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Throw them a curve ball
A great way to start a the conversation is by blind tasting your guest on several wines. Not only is it fun to see them try to guess what the wine is, but its a great conversation starter as people ask each other what they think about wine. You will need some wine, a brown bag or handmade-blind tasting sleeves,* some kind of note pads and pencils for people to keep track of their wines and some snack like cheese, charcuterie, nuts, and olives. This is the best icebreaker ever!

[*Editor’s note: black chalkboard contact paper is also a good cover. See more ideas.]

Bring a bottle to share: How to choose wine

Let it breathe
If you are having some of your foodie friends over for dinner that you have slaved away to make, make sure you decant, or at least open, your wines 30 minutes to an hour before you serve them—especially if you are serving wines from your private stash!

Restaurants are the right place to venture out and experience new wines
Wine professionals tend to ask what you like and then serve you exactly that. Boring. Instead tell them what you like to drink, and follow it with “that said, I want to expand my horizons and try wines that are similar, but different.” Don’t forget to let the Sommelier know your price range or you might end up with a crazy-expensive check.


A few basic rules to planing a dinner party
Alway know your audience, you don’t want to serve earthy, mineral driven wines to friends who like sweet wines. What kind of vibe are you going for? Is going to be a sit down formal dinner or a cocktail reception? This will help you determine your price range for the wine.

For dinner parties, I like to take it a step up from the norm. For cocktail parties, I like value driven wines good Prosecco instead of Champagne, Napa County instead of Oakville, Valpolicella instead of Amarone della Valpolicella… you catch my drift.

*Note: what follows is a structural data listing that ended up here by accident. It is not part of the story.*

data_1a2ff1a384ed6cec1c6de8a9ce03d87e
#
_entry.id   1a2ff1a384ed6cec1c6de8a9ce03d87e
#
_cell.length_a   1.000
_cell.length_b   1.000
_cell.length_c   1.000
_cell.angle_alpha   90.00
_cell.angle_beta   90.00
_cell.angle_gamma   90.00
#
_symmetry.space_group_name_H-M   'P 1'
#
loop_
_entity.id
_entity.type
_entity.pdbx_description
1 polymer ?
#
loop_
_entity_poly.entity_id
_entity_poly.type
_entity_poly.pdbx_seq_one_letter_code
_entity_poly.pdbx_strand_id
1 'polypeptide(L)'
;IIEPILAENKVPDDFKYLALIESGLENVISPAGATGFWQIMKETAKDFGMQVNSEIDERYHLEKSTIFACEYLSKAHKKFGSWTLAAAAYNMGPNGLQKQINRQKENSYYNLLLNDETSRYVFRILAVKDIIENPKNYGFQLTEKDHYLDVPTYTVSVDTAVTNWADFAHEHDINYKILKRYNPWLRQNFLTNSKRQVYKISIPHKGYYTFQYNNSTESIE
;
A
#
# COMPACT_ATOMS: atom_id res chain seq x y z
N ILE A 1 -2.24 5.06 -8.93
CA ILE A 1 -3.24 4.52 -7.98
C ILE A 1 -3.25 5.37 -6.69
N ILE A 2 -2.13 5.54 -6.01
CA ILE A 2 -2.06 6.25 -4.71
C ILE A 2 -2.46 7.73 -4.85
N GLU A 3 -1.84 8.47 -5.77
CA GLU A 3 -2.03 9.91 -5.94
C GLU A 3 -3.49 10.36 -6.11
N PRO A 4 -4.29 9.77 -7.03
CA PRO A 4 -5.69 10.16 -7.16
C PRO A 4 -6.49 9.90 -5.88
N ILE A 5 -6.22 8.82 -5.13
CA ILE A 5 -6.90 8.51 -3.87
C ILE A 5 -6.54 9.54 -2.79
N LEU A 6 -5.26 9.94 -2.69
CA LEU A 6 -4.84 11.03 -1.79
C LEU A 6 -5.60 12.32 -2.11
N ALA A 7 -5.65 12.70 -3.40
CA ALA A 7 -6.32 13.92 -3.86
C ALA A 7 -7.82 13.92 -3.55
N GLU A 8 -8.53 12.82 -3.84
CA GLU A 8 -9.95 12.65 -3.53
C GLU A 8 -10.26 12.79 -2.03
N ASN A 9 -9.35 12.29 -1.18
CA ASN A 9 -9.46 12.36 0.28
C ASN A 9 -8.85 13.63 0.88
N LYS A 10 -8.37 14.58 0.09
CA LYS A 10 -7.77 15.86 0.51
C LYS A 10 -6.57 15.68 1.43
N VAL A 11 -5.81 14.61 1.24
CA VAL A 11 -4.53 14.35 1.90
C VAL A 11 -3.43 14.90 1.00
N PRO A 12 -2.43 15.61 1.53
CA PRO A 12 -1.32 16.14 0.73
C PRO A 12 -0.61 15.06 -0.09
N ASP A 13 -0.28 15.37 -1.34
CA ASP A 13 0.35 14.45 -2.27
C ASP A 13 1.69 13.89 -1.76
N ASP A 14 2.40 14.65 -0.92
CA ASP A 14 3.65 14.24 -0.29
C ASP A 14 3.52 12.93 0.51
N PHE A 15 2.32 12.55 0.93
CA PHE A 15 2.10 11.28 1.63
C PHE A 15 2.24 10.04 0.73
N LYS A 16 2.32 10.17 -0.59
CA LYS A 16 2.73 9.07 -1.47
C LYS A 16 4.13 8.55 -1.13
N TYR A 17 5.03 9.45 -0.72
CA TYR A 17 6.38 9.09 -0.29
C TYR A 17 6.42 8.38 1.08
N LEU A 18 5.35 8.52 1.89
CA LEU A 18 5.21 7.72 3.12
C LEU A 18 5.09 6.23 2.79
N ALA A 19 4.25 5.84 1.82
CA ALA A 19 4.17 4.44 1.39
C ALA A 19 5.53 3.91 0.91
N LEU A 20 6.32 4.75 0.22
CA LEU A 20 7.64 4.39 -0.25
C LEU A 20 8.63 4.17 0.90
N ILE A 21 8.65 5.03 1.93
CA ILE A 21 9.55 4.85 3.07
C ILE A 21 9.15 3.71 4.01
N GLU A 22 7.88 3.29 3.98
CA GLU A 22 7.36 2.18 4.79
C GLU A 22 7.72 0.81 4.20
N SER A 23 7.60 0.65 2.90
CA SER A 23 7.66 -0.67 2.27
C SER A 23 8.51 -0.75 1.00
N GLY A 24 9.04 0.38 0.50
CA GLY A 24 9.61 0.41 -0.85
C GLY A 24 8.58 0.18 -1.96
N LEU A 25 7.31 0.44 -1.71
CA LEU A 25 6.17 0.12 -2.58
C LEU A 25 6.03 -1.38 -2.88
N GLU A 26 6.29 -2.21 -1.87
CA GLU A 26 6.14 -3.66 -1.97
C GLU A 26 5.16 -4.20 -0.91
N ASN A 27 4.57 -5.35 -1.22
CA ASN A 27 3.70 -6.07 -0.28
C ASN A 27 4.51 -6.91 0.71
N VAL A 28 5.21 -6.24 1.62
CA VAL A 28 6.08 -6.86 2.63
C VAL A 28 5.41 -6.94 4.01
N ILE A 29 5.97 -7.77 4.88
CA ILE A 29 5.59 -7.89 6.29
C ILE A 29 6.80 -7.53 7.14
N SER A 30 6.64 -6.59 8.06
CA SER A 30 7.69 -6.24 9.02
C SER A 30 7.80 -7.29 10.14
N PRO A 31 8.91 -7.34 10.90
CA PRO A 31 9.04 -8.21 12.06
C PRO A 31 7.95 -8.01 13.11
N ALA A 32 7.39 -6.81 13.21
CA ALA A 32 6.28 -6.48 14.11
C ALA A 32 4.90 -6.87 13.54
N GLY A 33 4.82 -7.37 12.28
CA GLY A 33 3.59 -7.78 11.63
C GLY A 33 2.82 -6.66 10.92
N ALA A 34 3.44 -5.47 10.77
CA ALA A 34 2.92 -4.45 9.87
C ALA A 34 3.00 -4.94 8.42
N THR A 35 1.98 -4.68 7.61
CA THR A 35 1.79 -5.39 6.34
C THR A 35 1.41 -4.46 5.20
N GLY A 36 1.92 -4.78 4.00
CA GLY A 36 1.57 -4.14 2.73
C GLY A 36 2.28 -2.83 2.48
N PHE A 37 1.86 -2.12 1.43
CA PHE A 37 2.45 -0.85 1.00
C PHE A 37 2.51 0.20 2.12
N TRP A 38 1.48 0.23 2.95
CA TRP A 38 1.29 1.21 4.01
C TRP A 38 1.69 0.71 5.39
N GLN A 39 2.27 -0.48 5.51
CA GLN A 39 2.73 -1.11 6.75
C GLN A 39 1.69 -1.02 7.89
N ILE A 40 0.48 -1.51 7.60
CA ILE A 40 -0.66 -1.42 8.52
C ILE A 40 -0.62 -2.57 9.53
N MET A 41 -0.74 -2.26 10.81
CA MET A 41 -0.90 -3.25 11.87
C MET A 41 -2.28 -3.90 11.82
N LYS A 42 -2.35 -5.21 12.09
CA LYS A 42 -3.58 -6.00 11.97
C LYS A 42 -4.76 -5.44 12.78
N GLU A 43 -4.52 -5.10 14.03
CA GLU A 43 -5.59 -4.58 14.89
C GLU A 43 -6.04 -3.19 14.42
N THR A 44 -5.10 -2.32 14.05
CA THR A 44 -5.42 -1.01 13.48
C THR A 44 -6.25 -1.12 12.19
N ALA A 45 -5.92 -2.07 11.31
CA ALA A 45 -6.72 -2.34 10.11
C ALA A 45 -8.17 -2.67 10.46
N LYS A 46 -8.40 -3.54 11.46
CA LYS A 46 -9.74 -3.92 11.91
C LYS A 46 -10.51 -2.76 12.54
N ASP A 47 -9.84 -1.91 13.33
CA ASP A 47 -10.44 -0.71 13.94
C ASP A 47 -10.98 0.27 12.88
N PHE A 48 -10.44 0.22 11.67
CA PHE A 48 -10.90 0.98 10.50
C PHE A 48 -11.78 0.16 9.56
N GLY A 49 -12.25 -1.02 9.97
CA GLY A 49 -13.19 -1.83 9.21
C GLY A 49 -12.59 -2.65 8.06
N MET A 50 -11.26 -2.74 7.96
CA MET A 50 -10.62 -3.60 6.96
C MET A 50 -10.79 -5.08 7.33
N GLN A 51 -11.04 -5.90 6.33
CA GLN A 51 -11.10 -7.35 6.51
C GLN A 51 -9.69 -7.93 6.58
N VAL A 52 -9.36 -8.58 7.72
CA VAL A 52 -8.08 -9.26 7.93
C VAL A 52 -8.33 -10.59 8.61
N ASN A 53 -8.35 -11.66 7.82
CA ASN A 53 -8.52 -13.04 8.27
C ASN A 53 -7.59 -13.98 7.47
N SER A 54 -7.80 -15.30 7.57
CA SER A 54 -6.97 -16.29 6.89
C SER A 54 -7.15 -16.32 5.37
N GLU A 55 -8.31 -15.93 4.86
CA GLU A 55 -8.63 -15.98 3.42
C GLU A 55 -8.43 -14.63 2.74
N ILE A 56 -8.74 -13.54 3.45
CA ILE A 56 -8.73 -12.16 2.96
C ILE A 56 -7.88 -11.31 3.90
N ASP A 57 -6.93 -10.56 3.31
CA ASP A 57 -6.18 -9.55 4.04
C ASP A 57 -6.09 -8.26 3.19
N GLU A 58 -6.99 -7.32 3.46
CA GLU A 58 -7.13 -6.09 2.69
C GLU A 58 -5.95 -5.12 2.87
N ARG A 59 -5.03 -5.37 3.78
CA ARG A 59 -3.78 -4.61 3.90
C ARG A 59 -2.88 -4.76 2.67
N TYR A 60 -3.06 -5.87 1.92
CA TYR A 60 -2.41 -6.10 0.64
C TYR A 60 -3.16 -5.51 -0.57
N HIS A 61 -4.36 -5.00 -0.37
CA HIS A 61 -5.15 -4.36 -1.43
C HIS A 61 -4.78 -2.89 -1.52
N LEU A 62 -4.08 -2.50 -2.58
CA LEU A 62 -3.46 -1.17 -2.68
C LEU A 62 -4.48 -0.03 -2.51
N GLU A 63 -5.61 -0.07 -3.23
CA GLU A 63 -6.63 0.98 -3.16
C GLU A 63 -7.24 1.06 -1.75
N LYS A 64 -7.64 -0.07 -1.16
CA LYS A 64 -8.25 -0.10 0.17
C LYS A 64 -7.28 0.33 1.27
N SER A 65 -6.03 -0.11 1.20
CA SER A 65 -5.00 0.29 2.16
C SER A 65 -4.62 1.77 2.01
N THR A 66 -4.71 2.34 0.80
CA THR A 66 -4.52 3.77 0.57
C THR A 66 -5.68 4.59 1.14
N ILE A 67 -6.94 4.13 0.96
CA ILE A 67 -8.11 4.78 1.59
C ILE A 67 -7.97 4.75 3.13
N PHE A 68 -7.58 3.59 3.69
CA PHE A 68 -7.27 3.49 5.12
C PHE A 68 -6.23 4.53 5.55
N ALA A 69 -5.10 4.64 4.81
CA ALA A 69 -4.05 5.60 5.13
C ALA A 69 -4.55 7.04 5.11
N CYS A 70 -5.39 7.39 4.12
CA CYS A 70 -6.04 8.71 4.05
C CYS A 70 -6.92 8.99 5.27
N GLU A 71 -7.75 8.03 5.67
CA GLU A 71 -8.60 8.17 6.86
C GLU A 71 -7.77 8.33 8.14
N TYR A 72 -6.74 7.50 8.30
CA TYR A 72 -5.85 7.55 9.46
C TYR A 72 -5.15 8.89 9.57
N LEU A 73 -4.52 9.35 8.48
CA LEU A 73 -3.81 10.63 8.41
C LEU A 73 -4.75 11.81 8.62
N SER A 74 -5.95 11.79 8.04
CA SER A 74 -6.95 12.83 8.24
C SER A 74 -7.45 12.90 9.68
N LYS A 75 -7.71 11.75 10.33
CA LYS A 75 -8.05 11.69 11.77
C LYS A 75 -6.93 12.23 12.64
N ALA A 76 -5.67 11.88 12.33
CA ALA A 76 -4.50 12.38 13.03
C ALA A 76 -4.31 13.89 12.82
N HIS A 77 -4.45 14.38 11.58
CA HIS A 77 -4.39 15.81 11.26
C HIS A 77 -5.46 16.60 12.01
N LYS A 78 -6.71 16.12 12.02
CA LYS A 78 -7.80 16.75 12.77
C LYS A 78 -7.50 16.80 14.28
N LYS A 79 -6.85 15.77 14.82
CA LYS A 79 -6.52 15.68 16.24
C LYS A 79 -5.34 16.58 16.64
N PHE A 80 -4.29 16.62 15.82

On average most people drink about 2-3 5oz glasses of wine in two hours. A bottle of wine is 25.4 oz, so be sure to do the math.

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There’s no better way to greet your friends than with a glass of bubbles. You don’t have to blow your budget. Here are some recommendations:

  • Valdobbiadene Prosecco Superiore DOCG BRUT (This is dry. Remember, “Extra-Dry” means it’s sweet.)
  • Cremant de Jura
  • Cava
  • And to impress, Champagne is alway a good way to go

A bottle to share: A guide to choosing wine for a host or party

Best Hostess Gifts
Wine is definitely my favorite hostess gift. I don’t have to think too much about it, I don’t have to worry if they need it, and its a crowd pleaser. The question is how to differentiate your wine from every one else and make it memorable. The story matters.

Carefully select wine that you love and want to share because you love what the winegrowers are doing. They might farm organically or bio-dynamically because they believe that protecting the environment is important and that it also results in a better wine. They might grow heirloom grape varietals that showcase unique and interesting characters. Always refer back to point number one,“know your audience,” and choose a wine that you feel passionate about but will also be liked by others.


Thank you, Ruben!

Ruben Moreno is a wine importer and co-owner of Soil & Vine, an online wine boutique focused on sustainable, organic, family-owned estates from around the world.

P.S. Read about how Ruben and his wife Rebecca Gingrass started their company, Soil & Vine. It will inspire you to take a risk!

[Photo credits: Champagne toasts and photo of Ruben courtesy of Rebecca Gingrass; lead image and images 2, 4, 5, and 9 are mine]